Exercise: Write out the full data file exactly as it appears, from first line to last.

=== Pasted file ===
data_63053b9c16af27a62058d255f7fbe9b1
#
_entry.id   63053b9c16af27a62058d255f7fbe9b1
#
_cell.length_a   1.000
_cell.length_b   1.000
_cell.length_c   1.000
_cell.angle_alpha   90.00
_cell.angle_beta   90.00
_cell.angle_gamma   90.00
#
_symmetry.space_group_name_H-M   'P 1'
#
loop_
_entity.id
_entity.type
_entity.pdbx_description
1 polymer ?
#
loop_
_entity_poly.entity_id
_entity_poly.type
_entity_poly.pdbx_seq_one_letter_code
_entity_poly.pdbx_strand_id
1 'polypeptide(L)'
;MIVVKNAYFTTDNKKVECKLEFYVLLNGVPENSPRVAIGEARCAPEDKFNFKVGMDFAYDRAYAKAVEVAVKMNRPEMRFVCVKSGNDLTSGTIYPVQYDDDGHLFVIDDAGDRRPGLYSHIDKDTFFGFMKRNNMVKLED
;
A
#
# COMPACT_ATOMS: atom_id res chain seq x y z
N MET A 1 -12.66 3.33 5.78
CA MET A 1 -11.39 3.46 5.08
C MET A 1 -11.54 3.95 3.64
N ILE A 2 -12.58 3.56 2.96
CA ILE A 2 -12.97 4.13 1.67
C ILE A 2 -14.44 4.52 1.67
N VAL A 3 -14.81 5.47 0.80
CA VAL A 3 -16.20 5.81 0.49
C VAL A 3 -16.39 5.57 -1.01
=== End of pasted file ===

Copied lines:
data_63053b9c16af27a62058d255f7fbe9b1
#
_entry.id   63053b9c16af27a62058d255f7fbe9b1
#
_cell.length_a   1.000
_cell.length_b   1.000
_cell.length_c   1.000
_cell.angle_alpha   90.00
_cell.angle_beta   90.00
_cell.angle_gamma   90.00
#
_symmetry.space_group_name_H-M   'P 1'
#
loop_
_entity.id
_entity.type
_entity.pdbx_description
1 polymer ?
#
loop_
_entity_poly.entity_id
_entity_poly.type
_entity_poly.pdbx_seq_one_letter_code
_entity_poly.pdbx_strand_id
1 'polypeptide(L)'
;MIVVKNAYFTTDNKKVECKLEFYVLLNGVPENSPRVAIGEARCAPEDKFNFKVGMDFAYDRAYAKAVEVAVKMNRPEMRFVCVKSGNDLTSGTIYPVQYDDDGHLFVIDDAGDRRPGLYSHIDKDTFFGFMKRNNMVKLED
;
A
#
# COMPACT_ATOMS: atom_id res chain seq x y z
N MET A 1 -12.66 3.33 5.78
CA MET A 1 -11.39 3.46 5.08
C MET A 1 -11.54 3.95 3.64
N ILE A 2 -12.58 3.56 2.96
CA ILE A 2 -12.97 4.13 1.67
C ILE A 2 -14.44 4.52 1.67
N VAL A 3 -14.81 5.47 0.80
CA VAL A 3 -16.20 5.81 0.49
C VAL A 3 -16.39 5.57 -1.01